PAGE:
But soon they reached open country. The occasional women walking by wore black headdresses draped over their shoulders. A wire frame hidden in the fabric enabled them to swing them across their faces for concealment from foreigners. This had a historical significance, Tommy learned later, but considering the unattractiveness to himself of these females, he thought the cover-up quite a good idea. In any case, the headdress business had that quaint, exotic touch he hoped to find in foreign parts.
The road became dusty and bordered by walls built with the rock which was in evidence everywhere. They passed through a village, but saw no inhabitants, except that some young men sat around a table in what appeared to be a drinking shop. They just stared at the passing troops; imaginative Tommy thought he sensed their hostility. So along a coast road and on their right a beautiful bay bounded by long headlands, with a residential area – few signs of business there, just an occasional shop or café.
They now traversed firm road and tramping boots supplied a steady beat for the singing troops. Between choruses, one of the witty chaps would be sure to raise a laugh or two – especially in H Company, at the front of the column when, not infrequently, the Colonel’s horse farted and they took it full blast as it hung in the still air. So, with some good humour, they bore the heat, their awkward kitbags, and the sluggishness caused by both the privations and inertia of their voyage.
Finally, the way ahead lay through a barren, rocky area but, at the end of it, they saw buildings, some single-storey, others two-storey, all flat-roofed and extending over a wide area. Had the setting been the African desert, Tommy would have expected to see French Foreign Legionnaires manning the ramparts – but a closer view revealed no ramparts, camels or képis.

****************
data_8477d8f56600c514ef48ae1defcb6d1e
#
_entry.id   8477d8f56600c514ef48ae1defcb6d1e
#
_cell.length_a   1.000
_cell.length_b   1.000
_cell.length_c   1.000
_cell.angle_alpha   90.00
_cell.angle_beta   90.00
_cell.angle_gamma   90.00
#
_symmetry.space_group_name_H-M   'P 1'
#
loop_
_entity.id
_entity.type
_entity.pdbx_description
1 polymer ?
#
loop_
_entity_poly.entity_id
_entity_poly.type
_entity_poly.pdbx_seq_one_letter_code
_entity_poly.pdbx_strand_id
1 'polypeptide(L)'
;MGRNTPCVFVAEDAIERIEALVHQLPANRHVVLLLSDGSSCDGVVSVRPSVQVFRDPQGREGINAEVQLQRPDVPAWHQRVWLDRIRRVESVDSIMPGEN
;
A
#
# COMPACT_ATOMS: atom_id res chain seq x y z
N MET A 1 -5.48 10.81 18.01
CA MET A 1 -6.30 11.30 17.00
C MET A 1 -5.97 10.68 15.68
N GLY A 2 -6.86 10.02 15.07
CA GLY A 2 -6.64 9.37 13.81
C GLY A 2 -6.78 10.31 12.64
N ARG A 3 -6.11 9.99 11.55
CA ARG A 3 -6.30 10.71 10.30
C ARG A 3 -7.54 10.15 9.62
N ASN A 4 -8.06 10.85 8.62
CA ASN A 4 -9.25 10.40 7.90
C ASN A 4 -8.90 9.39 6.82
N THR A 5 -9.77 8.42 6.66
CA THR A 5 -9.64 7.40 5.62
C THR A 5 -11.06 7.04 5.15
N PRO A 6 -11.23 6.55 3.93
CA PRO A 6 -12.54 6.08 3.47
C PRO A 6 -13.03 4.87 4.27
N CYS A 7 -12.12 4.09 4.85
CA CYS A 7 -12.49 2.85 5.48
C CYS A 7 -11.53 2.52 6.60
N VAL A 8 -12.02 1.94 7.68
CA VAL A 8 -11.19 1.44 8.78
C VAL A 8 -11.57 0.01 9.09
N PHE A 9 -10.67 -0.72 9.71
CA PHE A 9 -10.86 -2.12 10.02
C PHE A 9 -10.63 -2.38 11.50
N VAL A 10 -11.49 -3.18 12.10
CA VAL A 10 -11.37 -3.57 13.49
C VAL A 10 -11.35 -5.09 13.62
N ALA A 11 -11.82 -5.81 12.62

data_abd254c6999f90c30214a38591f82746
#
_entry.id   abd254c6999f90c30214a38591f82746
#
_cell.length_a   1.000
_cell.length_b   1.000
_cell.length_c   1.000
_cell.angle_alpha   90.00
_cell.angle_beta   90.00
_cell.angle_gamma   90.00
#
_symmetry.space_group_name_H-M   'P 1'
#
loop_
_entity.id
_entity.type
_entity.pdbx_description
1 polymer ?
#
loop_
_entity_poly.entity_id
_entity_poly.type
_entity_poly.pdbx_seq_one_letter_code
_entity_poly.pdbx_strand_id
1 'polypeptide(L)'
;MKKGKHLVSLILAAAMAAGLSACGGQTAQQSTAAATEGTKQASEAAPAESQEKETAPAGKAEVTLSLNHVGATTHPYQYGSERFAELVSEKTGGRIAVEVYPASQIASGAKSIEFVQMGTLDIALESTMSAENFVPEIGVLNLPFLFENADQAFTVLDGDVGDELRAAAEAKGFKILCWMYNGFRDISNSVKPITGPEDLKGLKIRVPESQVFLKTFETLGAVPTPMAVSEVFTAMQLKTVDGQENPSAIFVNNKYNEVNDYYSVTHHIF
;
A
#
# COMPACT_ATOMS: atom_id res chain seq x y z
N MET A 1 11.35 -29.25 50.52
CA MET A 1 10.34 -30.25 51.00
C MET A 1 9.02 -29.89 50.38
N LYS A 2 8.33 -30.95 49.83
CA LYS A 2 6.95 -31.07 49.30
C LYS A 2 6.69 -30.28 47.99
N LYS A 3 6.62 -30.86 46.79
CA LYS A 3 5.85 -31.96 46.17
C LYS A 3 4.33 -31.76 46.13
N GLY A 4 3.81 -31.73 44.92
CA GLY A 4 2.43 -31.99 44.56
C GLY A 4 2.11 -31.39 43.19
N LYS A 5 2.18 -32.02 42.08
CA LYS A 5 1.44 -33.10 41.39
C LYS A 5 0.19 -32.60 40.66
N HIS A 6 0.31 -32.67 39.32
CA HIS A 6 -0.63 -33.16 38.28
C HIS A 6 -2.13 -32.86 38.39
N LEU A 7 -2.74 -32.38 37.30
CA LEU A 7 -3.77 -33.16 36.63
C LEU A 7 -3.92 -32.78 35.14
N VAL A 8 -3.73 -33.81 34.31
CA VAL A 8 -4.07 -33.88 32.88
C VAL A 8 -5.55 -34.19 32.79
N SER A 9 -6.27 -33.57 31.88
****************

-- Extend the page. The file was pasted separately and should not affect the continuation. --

Still, these were barracks, he realised, and he was about to experience the sort of life he’d read quite a lot about in the penny weeklies. Nobby Clark, Spud Murphy***, and other tough soldiers had enjoyed wonderful times in such accommodations and, surely, great times lay ahead for the new adventurers about to move in.’
* “Mateoti” wasn’t a trade, but the tradesman’s surname, Maltese sources advise.
** The company secretary had told Sam/“Tommy” he thought the war would finish them.
*** Characters from Edgar Wallace’s Smithy, Nobby & Co published in the Daily Mail, 1904-18 (maybe in a weekly too, but I couldn’t confirm my father’s recollection on that); the fictionalised archetype Wallace called Smithy dated from his reports as a Mail Boer War correspondent.
All the best – FSS
Next week: Settling into barracks – and dining on biscuits saved from the Napoleonic Wars…